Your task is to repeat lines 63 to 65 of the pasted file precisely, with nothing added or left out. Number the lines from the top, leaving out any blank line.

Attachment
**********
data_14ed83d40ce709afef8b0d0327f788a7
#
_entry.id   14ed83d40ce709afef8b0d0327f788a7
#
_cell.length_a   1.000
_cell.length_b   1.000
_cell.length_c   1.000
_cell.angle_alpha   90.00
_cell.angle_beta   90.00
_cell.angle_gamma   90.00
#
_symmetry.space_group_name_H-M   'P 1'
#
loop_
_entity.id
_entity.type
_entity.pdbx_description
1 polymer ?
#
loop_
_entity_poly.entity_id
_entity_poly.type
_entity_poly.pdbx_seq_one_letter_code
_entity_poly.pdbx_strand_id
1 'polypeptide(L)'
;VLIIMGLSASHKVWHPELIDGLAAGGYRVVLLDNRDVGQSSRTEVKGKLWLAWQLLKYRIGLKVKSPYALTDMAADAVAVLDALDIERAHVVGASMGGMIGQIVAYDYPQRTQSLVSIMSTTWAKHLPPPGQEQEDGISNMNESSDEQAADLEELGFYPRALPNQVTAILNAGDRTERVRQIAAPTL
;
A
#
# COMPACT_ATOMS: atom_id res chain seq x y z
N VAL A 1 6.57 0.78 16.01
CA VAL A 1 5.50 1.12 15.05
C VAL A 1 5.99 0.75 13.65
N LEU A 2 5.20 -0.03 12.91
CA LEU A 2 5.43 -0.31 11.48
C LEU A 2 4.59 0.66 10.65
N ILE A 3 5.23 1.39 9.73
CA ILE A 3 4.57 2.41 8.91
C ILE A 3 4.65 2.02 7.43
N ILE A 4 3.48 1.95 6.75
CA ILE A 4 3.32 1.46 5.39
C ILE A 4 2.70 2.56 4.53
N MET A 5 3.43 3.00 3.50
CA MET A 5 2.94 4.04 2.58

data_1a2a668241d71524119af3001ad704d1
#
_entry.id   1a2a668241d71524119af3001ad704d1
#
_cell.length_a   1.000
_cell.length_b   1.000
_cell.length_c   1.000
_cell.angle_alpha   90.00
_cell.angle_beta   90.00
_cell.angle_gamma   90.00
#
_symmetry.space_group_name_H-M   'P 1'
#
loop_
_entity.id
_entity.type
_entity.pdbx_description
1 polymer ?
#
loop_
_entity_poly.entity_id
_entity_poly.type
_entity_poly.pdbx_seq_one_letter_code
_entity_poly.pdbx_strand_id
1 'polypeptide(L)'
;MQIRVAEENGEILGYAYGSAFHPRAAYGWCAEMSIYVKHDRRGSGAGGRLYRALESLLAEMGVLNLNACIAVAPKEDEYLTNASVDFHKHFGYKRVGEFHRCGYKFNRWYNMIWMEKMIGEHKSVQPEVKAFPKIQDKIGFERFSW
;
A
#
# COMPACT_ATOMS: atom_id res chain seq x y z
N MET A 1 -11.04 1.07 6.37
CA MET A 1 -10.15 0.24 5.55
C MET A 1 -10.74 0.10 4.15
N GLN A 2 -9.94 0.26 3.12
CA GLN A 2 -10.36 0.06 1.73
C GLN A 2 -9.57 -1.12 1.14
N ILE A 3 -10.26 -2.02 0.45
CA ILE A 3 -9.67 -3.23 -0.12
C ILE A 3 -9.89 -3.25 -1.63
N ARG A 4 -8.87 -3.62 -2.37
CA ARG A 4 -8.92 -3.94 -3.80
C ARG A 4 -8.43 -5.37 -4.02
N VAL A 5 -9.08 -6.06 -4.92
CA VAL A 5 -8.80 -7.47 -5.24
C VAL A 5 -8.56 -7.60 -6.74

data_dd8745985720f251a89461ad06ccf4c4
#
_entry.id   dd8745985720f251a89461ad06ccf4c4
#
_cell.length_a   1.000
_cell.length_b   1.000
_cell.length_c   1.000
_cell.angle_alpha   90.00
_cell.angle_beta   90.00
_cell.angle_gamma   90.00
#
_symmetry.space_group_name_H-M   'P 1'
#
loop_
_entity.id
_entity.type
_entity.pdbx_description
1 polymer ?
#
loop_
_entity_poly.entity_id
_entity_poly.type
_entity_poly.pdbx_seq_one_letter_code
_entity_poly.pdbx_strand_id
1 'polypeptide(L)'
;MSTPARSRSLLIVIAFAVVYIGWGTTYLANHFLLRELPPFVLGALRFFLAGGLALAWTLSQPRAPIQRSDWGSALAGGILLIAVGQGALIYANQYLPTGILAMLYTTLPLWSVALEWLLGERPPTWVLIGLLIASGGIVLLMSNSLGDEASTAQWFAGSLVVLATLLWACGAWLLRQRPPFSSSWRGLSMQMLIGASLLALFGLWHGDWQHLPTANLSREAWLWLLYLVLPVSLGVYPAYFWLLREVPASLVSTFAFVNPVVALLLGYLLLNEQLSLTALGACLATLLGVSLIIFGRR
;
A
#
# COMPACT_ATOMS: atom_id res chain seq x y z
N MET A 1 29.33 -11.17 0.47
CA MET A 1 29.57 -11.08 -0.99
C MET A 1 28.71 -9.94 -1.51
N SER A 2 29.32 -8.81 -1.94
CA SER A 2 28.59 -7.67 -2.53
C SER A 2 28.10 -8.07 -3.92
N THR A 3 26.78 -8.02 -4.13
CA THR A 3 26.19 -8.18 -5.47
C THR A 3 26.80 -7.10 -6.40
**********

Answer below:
#
loop_
_entity_poly.entity_id